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Marijuana Treats Insomnia and Sleep Disorders

Treating Insomnia & Sleep Disorders With Marijuana

Many are aware of the sleep-inducing effect of marijuana and research shows that THC is largely responsible. In fact, trials conducted in the 1970s found that oral doses of THC helped both healthy individuals and insomniacs fall asleep faster.
The earliest record of marijuana as a sleep aid comes from ancient Indian medicine. However, medical marijuana only made its way into Western medicine in the 19th century, when Dr. William B. O’Shaugnessy returned from India with cannabis and encouraged doctors to prescribe it for many ailments, including sleep.

Improve Your Sleep With THC

Interestingly, more recent studies suggest THC may also improve nighttime breathing and reduce sleep interruptions in those who suffer from a common disorder known as  Sleep Apnea. Evidence of use of weed as a sleep aid is rooted in ancient Indian records. For people suffering from serious nightmares, especially those associated with Post Traumatic Stress Disorder, this can be helpful.  Insomnia is a common sleep disorder, defined as having difficulty falling or staying asleep. Insomnia can be a symptom of a variety of conditions and is not normally considered a condition on its own. Approximately 40% of adults with insomnia also suffer from a mental disorder – most commonly depression, many of whom turn to sleeping pills for relief. In fact, research shows that over 95% of diagnosed cases of insomnia are treated with sleep medications. While certain sleep medications may be effective in managing insomnia, they also subject users to a wide range of side effects, including the risk of death. Many patients report that marijuana is quite effective in relieving their symptoms of insomnia. Patients commonly say that marijuana provides relief of their insomnia better than pharmaceutical medications with significantly fewer side effects. Marijuana is also  effective in treating associated symptoms of anxiety, depression, and pain.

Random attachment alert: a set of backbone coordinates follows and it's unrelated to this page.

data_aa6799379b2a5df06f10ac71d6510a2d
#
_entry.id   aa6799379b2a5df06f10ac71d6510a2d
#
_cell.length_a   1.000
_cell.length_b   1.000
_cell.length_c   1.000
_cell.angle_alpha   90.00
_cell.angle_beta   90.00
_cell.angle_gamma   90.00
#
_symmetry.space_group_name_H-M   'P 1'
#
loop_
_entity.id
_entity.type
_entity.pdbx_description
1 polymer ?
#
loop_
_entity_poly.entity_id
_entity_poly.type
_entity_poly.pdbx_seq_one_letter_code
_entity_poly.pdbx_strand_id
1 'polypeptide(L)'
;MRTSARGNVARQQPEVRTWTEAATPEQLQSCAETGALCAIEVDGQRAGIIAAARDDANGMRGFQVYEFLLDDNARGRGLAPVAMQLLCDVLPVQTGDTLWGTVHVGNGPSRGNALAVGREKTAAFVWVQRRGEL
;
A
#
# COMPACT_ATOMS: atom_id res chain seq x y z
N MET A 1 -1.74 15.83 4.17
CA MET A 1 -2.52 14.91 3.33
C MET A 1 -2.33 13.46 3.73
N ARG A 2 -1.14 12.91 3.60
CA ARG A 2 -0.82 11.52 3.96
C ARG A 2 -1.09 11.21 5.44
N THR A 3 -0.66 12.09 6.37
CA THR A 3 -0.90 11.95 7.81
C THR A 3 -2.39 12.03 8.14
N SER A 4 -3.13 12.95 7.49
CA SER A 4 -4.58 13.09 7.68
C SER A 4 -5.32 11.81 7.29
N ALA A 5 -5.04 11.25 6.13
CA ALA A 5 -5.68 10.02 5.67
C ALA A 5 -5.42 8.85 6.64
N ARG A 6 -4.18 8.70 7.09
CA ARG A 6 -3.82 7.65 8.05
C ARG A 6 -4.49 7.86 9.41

Cannabinoids & Endocannabinoid’s

This is because chemicals in marijuana, known as cannabinoids actually mimic activity of chemicals naturally found in the brain, endocannabinoid’s,  the endocannabinoid system which is responsible for regulating sleep,  among other things. Likewise, research shows that these chemicals have a direct impact on sleep.

How can Marijuana help with Insomnia? A recent study, undertaken at Alberta University in Canada, was designed to investigate the effects of THC on appetite, specifically on the appetite of cancer patients. An unexpected finding of the study, however, was that the patients receiving THC also slept better than the control group. In fact, the study was published with the headline:

Weed Helps Cancer Patients Sleep and Enjoy Food

You need a marijuana strain that will helps you sleep, Sativa’s get you high and that’s not exactly helpful in sleep. On the other hand, relaxation, stress relief, and for an overall sense of calm and serenity, as I said, Indica strains must be used, avoid Sativa strains.